Dismiss Notice
Join Physics Forums Today!
The friendliest, high quality science and math community on the planet! Everyone who loves science is here!

Homework Help: Some quick h/work help please!

  1. Dec 13, 2003 #1
    Hi, I'm just doing my Applied Maths h/worl at the mo which is pretty much just mechnics and I was hoping someone here could give me a hand. I think my problem here is more a case of my brain shutting down early for rimbo as opposed to the h/work being difficult so here I go.......

    The first problem I'm having is this one-

    One end of an elestic string of natura; length l and modulus lambda is fixed to a point O on a rough horizontal table (its 'spring constant' is k/lambda). The other end is attached to a particle P of mass m. The system is released from rest with P lying on the table and the distance OP being 2l. If lambda=3mg and u (coefficient of friction)=1 between the table and the particle, show that-
    a) the dtring eventually becomes slack
    b)the particle comes to rest at a distance l/2 from O.

    For part a Ive been using the work energy theorum because if at B (a distance l from O, as in at the natural length), the velocity is greater than 0 then the particle will keep on moving so the string will become slack. so I'm using KE+PE at P minus KE+PE at B= work done my the frictional force. So at P we'd only have PE since it's at rest and is it true that at B we'd only have KE since the particle would be at the string's natural lenth therefore the string wouldn't be strectched in anyway? I've got work done by the frictional force as -mgl which I'm assuming is ok. My problem is hat Im end up with my velocity at B to be the square root of 5gl, which I have a feeling is wrong because for part b I'm not getting the ansewet to be l/2. For part b I'm using rhe fact that there's no tension so only friction acts to slow the particle down so I'm using the eqt of motion v^2=u^2+2as, but I'm getting 5l/2 out of this. Can anyone shed any lioght on this for me?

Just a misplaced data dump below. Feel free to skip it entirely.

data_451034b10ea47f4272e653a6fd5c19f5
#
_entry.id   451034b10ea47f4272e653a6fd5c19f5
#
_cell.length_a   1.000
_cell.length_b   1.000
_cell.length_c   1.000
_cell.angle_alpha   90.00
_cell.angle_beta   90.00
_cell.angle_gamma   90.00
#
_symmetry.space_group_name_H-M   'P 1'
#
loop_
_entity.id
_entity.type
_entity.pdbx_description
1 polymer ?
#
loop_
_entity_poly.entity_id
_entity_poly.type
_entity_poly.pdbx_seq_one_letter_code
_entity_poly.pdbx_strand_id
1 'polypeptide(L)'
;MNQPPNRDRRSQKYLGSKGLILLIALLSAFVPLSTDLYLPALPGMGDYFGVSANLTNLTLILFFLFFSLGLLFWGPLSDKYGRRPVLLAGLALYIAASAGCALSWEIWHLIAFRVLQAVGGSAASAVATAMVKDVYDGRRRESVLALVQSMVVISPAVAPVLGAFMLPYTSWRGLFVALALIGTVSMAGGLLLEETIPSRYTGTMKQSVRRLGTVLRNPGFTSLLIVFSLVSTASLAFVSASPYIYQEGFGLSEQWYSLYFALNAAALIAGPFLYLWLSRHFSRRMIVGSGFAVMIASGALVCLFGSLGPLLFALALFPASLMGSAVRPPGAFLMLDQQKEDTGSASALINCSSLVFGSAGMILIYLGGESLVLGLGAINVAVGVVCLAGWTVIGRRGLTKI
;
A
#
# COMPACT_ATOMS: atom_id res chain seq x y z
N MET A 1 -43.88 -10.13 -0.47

The next one is just short. If we have a ski-jump slope and the jumper goes off the bottom of it moving horitzonally, how do you work out the verticla components? I've got u=0, a=g and s=-h (of h is the hgith above the ground when taking off). However if you put that into an ewqt of motion you end up with a complex number so what is going wrong?

    Claire
     
  2. jcsd
  3. Dec 13, 2003 #2

    Doc Al

    User Avatar

    Staff: Mentor

    Use the "work-energy" theorem for part b as well. Initial energy is spring potential energy (KE = 0); at final position, energy = 0.
    What are you trying to find? The speed of the jumper after going down a hill of height h? (If so, assume no friction: energy is conserved.) Not sure what you mean by "vertical components".
     
  4. Dec 14, 2003 #3
    If I was trying to find time by resolving vertically at he end of the ski slope. Like if I were resolving horizontaly there'd be no acceleration etc.
     
  5. Dec 14, 2003 #4

    Doc Al

    User Avatar

    Staff: Mentor

    Time of what? I still don't know what the problem is.
     
  6. Dec 15, 2003 #5
    Time taken for the jumper to reach the ground after taking off horizontally from the ski-slope.
     
  7. Dec 15, 2003 #6

    Doc Al

    User Avatar

    Staff: Mentor

    Now I see what you are doing.

    If down is negative, then the acceleration is -g. That should fix your problem.
     
Share this great discussion with others via Reddit, Google+, Twitter, or Facebook